Collaborative Computer Security and Trust Management

Collaborative Computer Security and Trust Management

Jean-Marc Seigneur (Université de Genève, Switzerland) and Adam Slagell (National Center for Supercomputing Applications, USA)
Release Date: December, 2009|Copyright: © 2010 |Pages: 317
ISBN13: 9781605664149|ISBN10: 1605664146|EISBN13: 9781605664156|DOI: 10.4018/978-1-60566-414-9

Description

As the Internet grows and connects the world in new ways, computer security must become global and collaborative to understand and react to harmful security threats.

Collaborative Computer Security and Trust Management combines perspectives of leading researchers in collaborative security to discuss recent advances in this burgeoning new field. Practitioners, researchers, and academicians are presented with lessons learned by international experts to meet the new challenges of security in the global information age. Covering topics such as trust-based security, threat and risk analysis, and data sharing, this reference book provides a complete collection of the latest field developments.

Topics Covered

The many academic areas covered in this publication include, but are not limited to:

  • Challenges in sharing computer and network logs
  • Collaborative security
  • Data protection in collaborative business applications
  • E-networks and trust
  • Incident detection and response
  • Securing mobile-agent systems through collaboration
  • Teamworking for security
  • Tensions in collaborative cyber security
  • Trust Management
  • Trust-aware recommender systems
  • Trust-privacy tradeoffs in distributed computing
  • Trusted computing for collaboration

Reviews and Testimonials

Collaborative Computer Security and Trust Management addresses how we can meet some of the challenges faced by using technology to create and sustain alliances within trust-based collaborative structures.

– Andrew Robinson, European Consular and Commercial Office, UK

Table of Contents and List of Contributors

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Preface

TENTATIVE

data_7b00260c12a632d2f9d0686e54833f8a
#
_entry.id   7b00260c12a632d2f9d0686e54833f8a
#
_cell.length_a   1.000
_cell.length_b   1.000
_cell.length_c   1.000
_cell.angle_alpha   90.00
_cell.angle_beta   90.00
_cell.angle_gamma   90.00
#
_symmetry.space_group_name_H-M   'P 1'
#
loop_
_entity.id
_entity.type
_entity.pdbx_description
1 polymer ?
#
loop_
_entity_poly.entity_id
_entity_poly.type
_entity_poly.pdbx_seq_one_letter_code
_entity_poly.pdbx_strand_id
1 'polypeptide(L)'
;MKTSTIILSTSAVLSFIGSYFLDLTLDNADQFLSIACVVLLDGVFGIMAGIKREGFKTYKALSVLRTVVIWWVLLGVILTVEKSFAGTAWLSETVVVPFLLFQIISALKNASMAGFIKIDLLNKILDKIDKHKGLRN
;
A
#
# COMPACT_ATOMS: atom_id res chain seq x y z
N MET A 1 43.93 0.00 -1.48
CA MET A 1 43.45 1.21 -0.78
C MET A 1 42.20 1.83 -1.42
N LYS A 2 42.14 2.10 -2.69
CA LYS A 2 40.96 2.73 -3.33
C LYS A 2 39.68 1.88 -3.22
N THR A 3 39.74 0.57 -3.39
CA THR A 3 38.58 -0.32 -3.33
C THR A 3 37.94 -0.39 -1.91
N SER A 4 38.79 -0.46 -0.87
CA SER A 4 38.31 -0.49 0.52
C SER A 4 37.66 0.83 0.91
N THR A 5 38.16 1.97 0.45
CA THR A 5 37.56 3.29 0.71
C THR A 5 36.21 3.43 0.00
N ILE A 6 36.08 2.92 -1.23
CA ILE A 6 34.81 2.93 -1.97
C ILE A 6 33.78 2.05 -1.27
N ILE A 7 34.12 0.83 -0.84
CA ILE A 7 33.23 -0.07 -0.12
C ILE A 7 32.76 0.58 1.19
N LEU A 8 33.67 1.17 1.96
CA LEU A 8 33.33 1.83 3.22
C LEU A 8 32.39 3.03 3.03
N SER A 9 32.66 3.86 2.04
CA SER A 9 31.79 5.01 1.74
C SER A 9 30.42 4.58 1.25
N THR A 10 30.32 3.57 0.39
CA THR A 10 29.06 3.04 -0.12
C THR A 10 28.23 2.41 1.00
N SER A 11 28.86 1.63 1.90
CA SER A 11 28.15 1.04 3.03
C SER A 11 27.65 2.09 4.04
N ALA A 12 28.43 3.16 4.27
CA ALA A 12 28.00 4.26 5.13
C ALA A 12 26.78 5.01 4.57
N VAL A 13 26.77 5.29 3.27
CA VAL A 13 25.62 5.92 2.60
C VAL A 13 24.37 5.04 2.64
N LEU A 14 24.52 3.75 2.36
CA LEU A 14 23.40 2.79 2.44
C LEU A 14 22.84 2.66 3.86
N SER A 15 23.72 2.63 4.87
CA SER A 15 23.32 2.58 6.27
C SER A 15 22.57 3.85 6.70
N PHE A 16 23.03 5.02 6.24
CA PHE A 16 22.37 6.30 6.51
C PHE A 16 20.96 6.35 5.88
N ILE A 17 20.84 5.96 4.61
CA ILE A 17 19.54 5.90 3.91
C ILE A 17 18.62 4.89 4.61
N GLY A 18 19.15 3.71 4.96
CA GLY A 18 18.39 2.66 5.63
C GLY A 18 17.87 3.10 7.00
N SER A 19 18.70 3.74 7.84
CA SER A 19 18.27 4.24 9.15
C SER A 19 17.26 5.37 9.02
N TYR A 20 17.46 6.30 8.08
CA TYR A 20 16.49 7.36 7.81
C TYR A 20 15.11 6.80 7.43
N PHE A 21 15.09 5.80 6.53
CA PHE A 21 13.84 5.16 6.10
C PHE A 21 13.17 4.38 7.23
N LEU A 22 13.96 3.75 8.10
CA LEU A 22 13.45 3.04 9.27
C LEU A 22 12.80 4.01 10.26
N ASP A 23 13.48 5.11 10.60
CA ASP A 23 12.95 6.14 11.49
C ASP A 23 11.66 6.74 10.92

2007 may come to be seen as a pivotal year for eGovernment. The pivot was that curse of politicians- unexpected and destabilizing events – anticipated by some experts, but unheeded in many ICT programme developments. It was the year that the drive for eGovernment services suffered a series of highly media-sensitive setbacks, despite the surge in people using the Internet for both public and private purposes, especially retail uses. In the public domain there is the UK Government , for example, scoring well in international benchmarking, and moving to consolidate its own dispersed websites into two, one for citizen services, the other for business services. But despite such advances, a series of data losses on a large scale, with some data turning up in the USA, raises questions about how citizens and their children can be fully protected in what has been an open, often outsourced data management culture. These problems are having a political effect also, with large-scale IT schemes, such as the national identity card project, and the on-going IT for Health project in the NHS, coming under closer scrutiny from all sides. Even in the private sector, the problems of on-line fraud, eBanking security concerns as exemplified by the Societe Generale affair, and identity theft risk denting the wider need for trust among customers. A realisation is emerging that citizens needs and customers demands are not quite the same thing. Questions are being asked about control, accountability, trust and security, not just at national and international level but within regions as well. These will assume an even greater urgency and political potency when the sharing of data across borders by public administrations is accelerated in the years ahead. People will demand even greater control over cross-border data management systems where their personal data is concerned. This has profound implications for political cultures within countries and within collaborative inter-state constructs such as the EU, demanding a new culture based on citizen-centric expectations understood , acted upon and protected by their eGovernment guardians.